Avaaz Do! — A SAHMAT Poster Exhibition Calls for Solidarity
Avaaz Do! This is what the Safdar Hashmi Memorial Trust (SAHMAT) called the exhibition it recently held in New Delhi. The exhibition showcased a set of small banner works that several artists made in response to the protests by writers last year, and the debate they generated on growing intolerance in the country. The unprecedented event saw over 100 writers returning awards they received from the government, after the government’s inaction over the murders of M.M. Kalburgi, Narendra Dabholkar and Govind Pansare. Over 400 artists, curators, critics and art teachers issued a statement in solidarity with the writers:
While the Prime Minister of the country has been conspicuously reticent in his response to the recent events, the reactions of BJP ministers in his government reveal their ignorance and prejudice. Mahesh Sharma, minister of state for culture, has made abhorrent comments about mob lynching and murder. His remarks suggesting that writers should stop writing to prove their point are alarming – empowered as he is to take policy decisions in the domain of culture. Arun Jaitely, minister of finance, information and broadcasting, has mocked the actions of our respected writers as a manufactured “paper rebellion”. He asks for scrutiny of political and ideological affiliations of those who are protesting.
To these and other such provocations there is a clear answer: while the actual affiliations of the protesting writers and artists, scholars and journalists may be many and varied, their individual and collective voices are gaining cumulative strength. It is this that the ruling party will have to reckon with: the protestors’ declared disaffiliation from the government that encourages marauding outfits to enforce a series of regressive commands in this culturally diverse country.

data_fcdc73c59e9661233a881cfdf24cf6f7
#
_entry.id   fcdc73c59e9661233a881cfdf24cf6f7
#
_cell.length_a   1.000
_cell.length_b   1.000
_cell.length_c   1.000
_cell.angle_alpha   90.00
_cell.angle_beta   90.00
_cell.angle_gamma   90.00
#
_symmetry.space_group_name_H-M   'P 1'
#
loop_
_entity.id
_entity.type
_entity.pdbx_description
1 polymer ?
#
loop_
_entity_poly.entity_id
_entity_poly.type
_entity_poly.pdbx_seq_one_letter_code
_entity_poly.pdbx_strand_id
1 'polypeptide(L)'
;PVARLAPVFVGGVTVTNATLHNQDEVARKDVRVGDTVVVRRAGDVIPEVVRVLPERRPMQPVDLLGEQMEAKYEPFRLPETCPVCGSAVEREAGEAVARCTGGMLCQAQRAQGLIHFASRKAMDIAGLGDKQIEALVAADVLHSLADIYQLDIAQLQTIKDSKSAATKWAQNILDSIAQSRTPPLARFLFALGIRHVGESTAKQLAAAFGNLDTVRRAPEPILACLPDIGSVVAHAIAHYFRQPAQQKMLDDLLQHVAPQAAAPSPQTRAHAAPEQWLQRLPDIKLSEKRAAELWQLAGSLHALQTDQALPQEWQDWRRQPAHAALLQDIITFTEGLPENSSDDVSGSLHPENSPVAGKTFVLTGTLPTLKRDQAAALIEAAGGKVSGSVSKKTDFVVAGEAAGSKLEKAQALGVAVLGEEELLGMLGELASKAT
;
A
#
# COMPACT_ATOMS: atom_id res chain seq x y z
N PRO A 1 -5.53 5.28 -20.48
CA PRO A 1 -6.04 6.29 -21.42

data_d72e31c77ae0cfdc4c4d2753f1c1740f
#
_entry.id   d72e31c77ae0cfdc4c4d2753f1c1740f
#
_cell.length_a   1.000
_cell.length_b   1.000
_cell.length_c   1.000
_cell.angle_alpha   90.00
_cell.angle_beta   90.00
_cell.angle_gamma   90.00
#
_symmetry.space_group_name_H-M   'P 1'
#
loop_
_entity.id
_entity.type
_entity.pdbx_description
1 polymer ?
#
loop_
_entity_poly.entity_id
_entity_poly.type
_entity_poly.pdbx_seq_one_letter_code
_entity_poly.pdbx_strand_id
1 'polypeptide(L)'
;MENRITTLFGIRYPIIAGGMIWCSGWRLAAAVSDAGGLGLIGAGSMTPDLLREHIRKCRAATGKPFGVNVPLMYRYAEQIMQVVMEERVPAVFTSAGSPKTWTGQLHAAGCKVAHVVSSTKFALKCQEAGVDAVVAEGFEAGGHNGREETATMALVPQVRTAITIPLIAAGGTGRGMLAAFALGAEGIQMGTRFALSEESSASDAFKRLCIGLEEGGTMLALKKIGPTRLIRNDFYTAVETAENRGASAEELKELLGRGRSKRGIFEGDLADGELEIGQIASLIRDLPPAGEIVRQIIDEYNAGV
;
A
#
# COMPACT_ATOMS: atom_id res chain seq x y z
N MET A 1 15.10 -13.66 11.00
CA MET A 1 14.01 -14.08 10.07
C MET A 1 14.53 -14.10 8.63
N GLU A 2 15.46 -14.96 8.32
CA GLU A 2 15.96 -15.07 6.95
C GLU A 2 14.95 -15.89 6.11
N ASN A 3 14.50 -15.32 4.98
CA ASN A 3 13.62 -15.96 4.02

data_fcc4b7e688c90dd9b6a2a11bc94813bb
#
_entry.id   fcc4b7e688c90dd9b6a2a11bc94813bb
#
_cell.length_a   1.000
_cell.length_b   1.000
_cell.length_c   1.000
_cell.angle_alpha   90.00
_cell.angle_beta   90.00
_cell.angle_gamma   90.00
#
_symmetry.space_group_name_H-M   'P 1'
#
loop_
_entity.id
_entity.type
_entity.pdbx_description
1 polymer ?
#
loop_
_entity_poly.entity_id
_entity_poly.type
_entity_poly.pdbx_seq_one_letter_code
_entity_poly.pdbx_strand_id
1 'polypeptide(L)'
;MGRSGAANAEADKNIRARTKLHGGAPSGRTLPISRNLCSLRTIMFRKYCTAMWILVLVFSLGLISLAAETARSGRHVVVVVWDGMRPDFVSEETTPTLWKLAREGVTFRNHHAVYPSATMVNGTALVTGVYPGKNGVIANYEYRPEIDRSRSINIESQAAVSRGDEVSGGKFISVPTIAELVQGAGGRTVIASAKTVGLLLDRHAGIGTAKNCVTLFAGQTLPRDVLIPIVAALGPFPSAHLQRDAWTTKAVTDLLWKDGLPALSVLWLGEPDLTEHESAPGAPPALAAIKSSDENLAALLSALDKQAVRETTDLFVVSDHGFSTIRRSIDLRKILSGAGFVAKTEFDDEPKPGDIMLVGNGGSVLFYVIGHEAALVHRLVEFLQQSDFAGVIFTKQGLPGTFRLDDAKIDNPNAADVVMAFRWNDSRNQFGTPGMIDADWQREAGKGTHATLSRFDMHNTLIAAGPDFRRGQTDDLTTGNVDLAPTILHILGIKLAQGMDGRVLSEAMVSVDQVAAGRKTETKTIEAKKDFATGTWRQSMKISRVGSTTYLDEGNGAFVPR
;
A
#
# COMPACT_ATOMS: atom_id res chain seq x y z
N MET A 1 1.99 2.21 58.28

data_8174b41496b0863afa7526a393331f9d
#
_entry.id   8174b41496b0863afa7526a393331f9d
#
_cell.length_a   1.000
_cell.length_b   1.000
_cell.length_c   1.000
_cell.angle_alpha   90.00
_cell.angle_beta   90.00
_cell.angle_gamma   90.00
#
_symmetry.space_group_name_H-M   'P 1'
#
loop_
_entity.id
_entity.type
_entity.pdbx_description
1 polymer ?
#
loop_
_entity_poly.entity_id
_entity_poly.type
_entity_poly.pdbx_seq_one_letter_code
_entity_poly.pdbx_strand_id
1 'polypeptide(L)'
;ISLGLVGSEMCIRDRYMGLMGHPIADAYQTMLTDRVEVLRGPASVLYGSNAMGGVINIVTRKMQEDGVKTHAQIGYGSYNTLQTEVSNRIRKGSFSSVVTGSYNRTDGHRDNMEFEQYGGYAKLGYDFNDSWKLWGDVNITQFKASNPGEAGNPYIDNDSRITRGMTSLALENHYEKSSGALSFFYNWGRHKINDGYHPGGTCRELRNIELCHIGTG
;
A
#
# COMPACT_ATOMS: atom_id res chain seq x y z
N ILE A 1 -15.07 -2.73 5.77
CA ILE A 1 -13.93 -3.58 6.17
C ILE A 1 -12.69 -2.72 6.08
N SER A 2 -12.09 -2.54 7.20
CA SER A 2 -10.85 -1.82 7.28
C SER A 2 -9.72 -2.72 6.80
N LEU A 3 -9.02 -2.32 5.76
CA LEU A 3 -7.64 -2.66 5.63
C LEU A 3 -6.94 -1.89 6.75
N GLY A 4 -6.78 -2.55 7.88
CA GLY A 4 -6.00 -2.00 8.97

While some posters in the SAHMAT exhibition had direct messages inscribed on them, others were more and abstract. A range of styles and material was on display. Sumedh Rajendran’s poster has a faceless man, separated at the waist, trying to move away from the legs, which also represents an iron fence with spokes. The poster is emblematic of a situation in which the individual is forced to self-censor himself/herself, but who is always struggling to accept the cage he/she is forced to fit into. The faceless man could well be Perumal Murugan, who was hounded into declaring himself dead as a writer; or for writer and scholar M.M. Kalburgi, or the rationalists Narendra Dabholkar and Govind Pansare.
We spoke to Vivan Sundaram on the importance of speaking up in a collective voice. Visual arts lend themselves to a multiplicity of meanings, which makes it impossible to pin them down to one standard interpretation, he said. In an atmosphere where standard, permitted readings are allowed, the visual arts, by their very form, challenge such a perspective.
You can hear the interview here:
We also spoke to Sohail Hashmi from SAHMAT, who said the current situation could be linked back to what began in 1991, the build-up to the demolition of Babri Masjid in December 1992. To trace this link through art, the exhibition included some of the postcards from the 1994 SAHMAT project, Postcards for Gandhi. Gandhi famously used inexpensive postcards to communicate with the diverse population in the country. The project was a reminder to return to Gandhian values after the demolition of the Babri Masjid.
Here is a video of the Postcards for Gandhi project here:
Souradeep Roy is part of the editorial collective of the Indian Cultural Forum.
Donate to the Indian Writers' Forum, a public trust that belongs to all of us.